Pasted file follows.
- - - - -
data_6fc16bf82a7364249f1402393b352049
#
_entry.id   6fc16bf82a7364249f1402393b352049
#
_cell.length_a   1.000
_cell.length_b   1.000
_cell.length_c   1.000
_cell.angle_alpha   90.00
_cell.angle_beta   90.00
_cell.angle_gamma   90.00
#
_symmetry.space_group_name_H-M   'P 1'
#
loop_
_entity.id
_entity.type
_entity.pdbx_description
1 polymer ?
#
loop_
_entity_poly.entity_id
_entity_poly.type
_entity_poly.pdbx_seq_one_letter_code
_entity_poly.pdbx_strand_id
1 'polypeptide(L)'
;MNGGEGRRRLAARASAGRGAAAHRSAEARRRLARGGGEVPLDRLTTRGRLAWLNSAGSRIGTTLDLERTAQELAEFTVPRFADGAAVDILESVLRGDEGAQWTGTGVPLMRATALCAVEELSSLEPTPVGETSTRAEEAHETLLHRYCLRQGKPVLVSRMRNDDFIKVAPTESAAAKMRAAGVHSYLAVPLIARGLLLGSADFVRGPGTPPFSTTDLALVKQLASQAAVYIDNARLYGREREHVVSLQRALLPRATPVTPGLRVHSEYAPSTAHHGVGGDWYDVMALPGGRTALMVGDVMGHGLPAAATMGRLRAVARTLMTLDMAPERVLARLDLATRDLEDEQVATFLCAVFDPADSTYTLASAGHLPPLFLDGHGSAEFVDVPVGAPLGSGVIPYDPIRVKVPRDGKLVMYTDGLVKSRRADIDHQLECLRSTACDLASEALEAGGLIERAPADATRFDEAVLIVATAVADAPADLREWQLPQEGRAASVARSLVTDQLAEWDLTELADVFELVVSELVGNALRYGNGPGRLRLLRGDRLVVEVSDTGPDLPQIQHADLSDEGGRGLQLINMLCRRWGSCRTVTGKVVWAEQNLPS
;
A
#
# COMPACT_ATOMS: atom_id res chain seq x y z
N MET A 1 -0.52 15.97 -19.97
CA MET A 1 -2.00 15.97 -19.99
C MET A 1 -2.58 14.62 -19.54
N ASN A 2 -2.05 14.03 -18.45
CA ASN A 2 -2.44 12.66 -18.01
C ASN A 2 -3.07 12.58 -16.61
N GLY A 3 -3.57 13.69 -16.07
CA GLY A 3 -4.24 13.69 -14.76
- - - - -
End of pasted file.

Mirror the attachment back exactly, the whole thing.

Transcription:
data_6fc16bf82a7364249f1402393b352049
#
_entry.id   6fc16bf82a7364249f1402393b352049
#
_cell.length_a   1.000
_cell.length_b   1.000
_cell.length_c   1.000
_cell.angle_alpha   90.00
_cell.angle_beta   90.00
_cell.angle_gamma   90.00
#
_symmetry.space_group_name_H-M   'P 1'
#
loop_
_entity.id
_entity.type
_entity.pdbx_description
1 polymer ?
#
loop_
_entity_poly.entity_id
_entity_poly.type
_entity_poly.pdbx_seq_one_letter_code
_entity_poly.pdbx_strand_id
1 'polypeptide(L)'
;MNGGEGRRRLAARASAGRGAAAHRSAEARRRLARGGGEVPLDRLTTRGRLAWLNSAGSRIGTTLDLERTAQELAEFTVPRFADGAAVDILESVLRGDEGAQWTGTGVPLMRATALCAVEELSSLEPTPVGETSTRAEEAHETLLHRYCLRQGKPVLVSRMRNDDFIKVAPTESAAAKMRAAGVHSYLAVPLIARGLLLGSADFVRGPGTPPFSTTDLALVKQLASQAAVYIDNARLYGREREHVVSLQRALLPRATPVTPGLRVHSEYAPSTAHHGVGGDWYDVMALPGGRTALMVGDVMGHGLPAAATMGRLRAVARTLMTLDMAPERVLARLDLATRDLEDEQVATFLCAVFDPADSTYTLASAGHLPPLFLDGHGSAEFVDVPVGAPLGSGVIPYDPIRVKVPRDGKLVMYTDGLVKSRRADIDHQLECLRSTACDLASEALEAGGLIERAPADATRFDEAVLIVATAVADAPADLREWQLPQEGRAASVARSLVTDQLAEWDLTELADVFELVVSELVGNALRYGNGPGRLRLLRGDRLVVEVSDTGPDLPQIQHADLSDEGGRGLQLINMLCRRWGSCRTVTGKVVWAEQNLPS
;
A
#
# COMPACT_ATOMS: atom_id res chain seq x y z
N MET A 1 -0.52 15.97 -19.97
CA MET A 1 -2.00 15.97 -19.99
C MET A 1 -2.58 14.62 -19.54
N ASN A 2 -2.05 14.03 -18.45
CA ASN A 2 -2.44 12.66 -18.01
C ASN A 2 -3.07 12.58 -16.61
N GLY A 3 -3.57 13.69 -16.07
CA GLY A 3 -4.24 13.69 -14.76